On the premise of correlating stroke with a heart attack; what is the average reaction to said disease? Call the ambulance, right? I mean even a layman knows that it is a medical emergency. Will you then employ pseudoscience as opposed to just seeking immediate help? 

All medical advice explain that ‘time is key’. Lets assume hypothetically, the advice of the Facebook post took merely one minute to complete. It would mean he or she would have lost 1.9 million of these neurons. This is because the brain is made up of cells called neurons which die when starved from oxygen.

Time is also so important that a stroke intervention is named after this – timing treatment. It is given this name because of the window between when a stroke occurs to when a clot-busting medication is administered. The window helps healthcare professionals to discern what line of treatment is best and is measured in minutes. The first and most critical window is three-hours. A patient is eligible to receive clot-busting tissue plasminogen activator (tPA), within three hours of the stroke’s onset. Findings show that three-hours after a stroke ensues, treatment becomes even more challenging.

Additionally, health care professionals look out for the time duration between three hours to four hours-30 minutes after a stroke occurs. This is to estimate the effectiveness of a treatment known as endovascular recanalization therapy (a treatment which involves inserting a tube into the arteries to open blood vessel once blocked by a stroke).

What does a real expert say? 

A widely-accepted and helpful acronym which helps is the F.A.S.T. test coined by the National Stroke Association.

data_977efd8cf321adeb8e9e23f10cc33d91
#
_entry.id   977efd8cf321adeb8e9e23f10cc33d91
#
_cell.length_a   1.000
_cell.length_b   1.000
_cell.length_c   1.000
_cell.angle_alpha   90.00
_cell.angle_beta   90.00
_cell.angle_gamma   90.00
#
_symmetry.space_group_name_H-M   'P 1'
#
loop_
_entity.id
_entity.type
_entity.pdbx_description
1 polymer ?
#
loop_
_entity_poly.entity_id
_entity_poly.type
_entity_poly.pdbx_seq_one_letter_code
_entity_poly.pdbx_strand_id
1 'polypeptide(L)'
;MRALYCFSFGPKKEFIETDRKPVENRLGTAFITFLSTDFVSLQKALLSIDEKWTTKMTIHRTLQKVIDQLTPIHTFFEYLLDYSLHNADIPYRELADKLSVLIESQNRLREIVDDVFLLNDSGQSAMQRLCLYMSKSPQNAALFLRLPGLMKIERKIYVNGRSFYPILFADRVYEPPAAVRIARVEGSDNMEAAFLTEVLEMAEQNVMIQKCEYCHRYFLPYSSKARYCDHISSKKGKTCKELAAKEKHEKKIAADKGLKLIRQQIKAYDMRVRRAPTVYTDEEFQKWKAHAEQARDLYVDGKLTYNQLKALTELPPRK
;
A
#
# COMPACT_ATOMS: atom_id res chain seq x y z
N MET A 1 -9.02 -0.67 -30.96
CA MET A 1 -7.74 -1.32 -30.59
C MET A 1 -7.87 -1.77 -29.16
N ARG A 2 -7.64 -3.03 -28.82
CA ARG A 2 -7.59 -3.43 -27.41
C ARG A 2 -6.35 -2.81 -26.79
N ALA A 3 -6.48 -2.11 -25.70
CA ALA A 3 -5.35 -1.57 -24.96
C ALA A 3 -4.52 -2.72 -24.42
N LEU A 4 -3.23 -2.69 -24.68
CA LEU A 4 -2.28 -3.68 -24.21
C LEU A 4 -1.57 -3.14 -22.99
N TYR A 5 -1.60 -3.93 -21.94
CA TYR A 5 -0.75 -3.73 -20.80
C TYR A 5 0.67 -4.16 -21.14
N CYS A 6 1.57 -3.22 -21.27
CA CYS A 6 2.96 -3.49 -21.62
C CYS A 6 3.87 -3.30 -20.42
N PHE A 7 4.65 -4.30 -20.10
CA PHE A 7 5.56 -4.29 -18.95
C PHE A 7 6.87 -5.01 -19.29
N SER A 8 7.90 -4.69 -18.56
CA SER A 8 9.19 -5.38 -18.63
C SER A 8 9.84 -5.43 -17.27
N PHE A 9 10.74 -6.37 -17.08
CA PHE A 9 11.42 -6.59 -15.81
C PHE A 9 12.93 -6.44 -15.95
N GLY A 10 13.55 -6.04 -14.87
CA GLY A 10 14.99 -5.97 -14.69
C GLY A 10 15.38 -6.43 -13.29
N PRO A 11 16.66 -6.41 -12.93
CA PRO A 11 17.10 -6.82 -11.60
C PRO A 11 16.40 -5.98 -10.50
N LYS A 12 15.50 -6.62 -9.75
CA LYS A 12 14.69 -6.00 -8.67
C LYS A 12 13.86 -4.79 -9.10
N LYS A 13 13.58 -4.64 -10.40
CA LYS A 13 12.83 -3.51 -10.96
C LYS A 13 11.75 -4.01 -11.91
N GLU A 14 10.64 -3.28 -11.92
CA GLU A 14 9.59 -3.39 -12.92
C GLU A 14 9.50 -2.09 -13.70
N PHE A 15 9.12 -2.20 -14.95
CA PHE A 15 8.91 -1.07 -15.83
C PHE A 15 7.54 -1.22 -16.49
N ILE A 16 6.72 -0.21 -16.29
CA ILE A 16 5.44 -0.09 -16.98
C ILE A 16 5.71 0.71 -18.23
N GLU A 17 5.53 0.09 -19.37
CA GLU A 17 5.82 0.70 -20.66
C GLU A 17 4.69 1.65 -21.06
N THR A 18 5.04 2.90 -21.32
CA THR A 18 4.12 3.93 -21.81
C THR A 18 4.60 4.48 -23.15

F: face, is there weakness or drooping on one side of their face?
A: arms, can they raise both arms?
S: speech, is their speech easily understood or is it slurred?
T: time, if the following apply call for help.

Dr Abubakar advised that the best course of action is to: 
  1. Recognize the presence of stroke symptoms FAST!
  2. Call the ambulance, neighbour, close friends or relatives for help.

    The Center for Disease Control and Prevention (CDC) says this increases the chances of getting the necessary drugs and getting treatment more quickly. However, this step is a tad problematic in Nigeria where access to paramedics, an ambulance or emergency care is limited. So, in this case, the advice offered is to emphasize the third step and access treatment promptly. Here experts equipped to manage a stroke will provide optimal care.
  3. Go to the hospital as soon as possible so that doctors could attend to you

Conclusion 

The claims have no scientific basis and is thus FALSE. Basically, DO NOT try this on someone suffering from a stroke; get them to the hospital INSTEAD!

Maybe try acupuncture instead 

For those who do want to get poked and prodded and have an interest in Chinese medicine, try acupuncture. Research has shown that acupuncture can be beneficial for stroke rehabilitation. TAKE NOTE: the recommendation refers to after the stroke has occurred not to be mistaken with during.

Zuwaira Hashim graduated with a first-class honours graduate in BMedSci in Health and Human Sciences at the University of Sheffield. What is more, she was awarded with the Kerry Ann Salt Memorial prize for her outstanding performance in the School of Nursing and Midwifery. Her successes in academia are matched by efforts in the field of public health. This is evidenced by yet another award- Global Engagement Award- from the Sheffield Council for her contributions to the Public Health Intelligence team of Sheffield. She is particularly interested in Non-Communicable Diseases (NCDs) and its policy implementation in Nigeria, having witnessed firsthand the perils faced by the health sector. She currently uses this passion and experience in the field of public health to educate the public via health articles and fact-checks.